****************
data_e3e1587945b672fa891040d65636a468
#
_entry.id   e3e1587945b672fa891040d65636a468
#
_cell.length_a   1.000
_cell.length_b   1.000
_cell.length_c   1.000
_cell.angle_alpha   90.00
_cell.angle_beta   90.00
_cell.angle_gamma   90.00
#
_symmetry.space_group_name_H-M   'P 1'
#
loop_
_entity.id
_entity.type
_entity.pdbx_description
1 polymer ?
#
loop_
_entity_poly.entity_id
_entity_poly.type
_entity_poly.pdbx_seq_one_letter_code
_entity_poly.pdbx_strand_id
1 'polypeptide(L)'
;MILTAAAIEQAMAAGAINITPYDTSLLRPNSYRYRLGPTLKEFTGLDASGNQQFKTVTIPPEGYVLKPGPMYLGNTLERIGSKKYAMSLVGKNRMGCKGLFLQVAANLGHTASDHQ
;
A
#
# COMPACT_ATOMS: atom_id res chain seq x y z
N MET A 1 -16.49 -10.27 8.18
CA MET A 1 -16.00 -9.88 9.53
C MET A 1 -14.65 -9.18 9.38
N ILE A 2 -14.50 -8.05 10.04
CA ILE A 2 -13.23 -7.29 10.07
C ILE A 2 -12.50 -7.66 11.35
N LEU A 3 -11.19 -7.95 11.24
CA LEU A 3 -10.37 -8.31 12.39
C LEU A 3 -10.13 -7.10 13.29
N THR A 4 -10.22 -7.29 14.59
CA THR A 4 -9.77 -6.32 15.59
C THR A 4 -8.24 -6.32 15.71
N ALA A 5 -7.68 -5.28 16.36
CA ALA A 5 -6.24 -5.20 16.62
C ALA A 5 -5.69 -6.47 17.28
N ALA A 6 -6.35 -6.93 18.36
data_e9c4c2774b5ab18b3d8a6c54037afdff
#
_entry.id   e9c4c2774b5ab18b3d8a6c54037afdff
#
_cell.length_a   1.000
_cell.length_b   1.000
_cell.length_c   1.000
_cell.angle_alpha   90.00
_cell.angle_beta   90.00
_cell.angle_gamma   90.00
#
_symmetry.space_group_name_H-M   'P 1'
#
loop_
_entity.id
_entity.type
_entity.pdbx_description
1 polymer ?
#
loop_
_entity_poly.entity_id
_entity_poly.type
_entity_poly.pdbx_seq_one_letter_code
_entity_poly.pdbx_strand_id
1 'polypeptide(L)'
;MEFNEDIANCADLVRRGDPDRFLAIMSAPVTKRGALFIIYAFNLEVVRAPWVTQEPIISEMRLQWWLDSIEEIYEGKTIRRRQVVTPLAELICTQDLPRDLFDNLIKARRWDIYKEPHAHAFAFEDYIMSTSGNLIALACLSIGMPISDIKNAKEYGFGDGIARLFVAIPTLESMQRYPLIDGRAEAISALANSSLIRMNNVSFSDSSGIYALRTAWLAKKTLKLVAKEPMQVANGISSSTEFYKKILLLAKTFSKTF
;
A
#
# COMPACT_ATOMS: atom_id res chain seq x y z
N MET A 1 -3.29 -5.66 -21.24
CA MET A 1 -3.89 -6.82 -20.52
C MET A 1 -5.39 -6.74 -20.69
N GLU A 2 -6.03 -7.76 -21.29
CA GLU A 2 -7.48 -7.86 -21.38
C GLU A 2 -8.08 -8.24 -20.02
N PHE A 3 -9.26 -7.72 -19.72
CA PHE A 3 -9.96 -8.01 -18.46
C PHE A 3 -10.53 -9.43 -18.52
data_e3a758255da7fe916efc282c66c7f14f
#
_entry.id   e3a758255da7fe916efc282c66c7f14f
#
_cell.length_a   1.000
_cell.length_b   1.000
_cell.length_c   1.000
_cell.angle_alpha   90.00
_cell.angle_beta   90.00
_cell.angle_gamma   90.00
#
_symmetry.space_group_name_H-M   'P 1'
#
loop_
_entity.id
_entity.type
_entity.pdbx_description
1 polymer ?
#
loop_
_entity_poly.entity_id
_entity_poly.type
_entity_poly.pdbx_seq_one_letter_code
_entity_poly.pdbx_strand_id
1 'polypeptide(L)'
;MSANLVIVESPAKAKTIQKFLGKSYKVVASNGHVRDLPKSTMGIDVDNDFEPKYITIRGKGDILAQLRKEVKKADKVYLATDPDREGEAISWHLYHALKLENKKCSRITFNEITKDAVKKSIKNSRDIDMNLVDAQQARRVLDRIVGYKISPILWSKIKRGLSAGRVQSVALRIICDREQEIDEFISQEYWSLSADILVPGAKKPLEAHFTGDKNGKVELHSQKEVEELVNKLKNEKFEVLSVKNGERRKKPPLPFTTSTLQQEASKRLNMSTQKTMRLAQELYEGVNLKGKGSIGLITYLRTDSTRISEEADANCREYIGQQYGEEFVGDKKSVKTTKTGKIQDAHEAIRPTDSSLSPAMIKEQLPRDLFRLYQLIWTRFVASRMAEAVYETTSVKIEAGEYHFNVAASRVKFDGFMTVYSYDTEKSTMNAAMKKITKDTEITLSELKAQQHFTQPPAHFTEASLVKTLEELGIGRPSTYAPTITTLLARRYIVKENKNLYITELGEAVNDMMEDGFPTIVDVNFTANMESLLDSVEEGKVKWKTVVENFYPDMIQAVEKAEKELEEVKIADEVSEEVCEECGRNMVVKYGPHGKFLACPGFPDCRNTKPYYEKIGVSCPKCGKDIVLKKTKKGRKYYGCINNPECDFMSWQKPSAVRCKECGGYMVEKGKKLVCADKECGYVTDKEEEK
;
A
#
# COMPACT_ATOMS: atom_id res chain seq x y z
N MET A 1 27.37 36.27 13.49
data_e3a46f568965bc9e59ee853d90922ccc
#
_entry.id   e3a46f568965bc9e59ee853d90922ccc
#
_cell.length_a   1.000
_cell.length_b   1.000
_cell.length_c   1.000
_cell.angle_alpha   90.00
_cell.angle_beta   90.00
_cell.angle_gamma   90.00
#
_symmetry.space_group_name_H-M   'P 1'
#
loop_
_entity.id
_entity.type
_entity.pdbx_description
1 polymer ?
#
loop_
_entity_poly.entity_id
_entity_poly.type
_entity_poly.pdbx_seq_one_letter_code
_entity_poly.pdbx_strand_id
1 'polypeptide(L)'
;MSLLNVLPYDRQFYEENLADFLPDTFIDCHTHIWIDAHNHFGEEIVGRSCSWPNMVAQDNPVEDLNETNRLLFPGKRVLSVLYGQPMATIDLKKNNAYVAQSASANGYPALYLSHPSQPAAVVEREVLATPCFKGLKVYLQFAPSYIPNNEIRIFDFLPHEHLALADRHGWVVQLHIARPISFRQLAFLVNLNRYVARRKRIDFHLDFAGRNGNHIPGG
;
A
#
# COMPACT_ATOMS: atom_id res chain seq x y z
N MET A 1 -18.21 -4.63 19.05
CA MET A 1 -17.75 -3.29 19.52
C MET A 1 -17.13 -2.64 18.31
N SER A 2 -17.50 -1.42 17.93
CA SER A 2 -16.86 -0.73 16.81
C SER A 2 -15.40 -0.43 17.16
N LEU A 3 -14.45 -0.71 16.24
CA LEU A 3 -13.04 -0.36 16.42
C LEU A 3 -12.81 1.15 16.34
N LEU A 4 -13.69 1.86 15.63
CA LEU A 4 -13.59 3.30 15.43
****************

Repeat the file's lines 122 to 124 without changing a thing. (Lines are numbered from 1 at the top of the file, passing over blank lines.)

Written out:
_cell.length_b   1.000
_cell.length_c   1.000
_cell.angle_alpha   90.00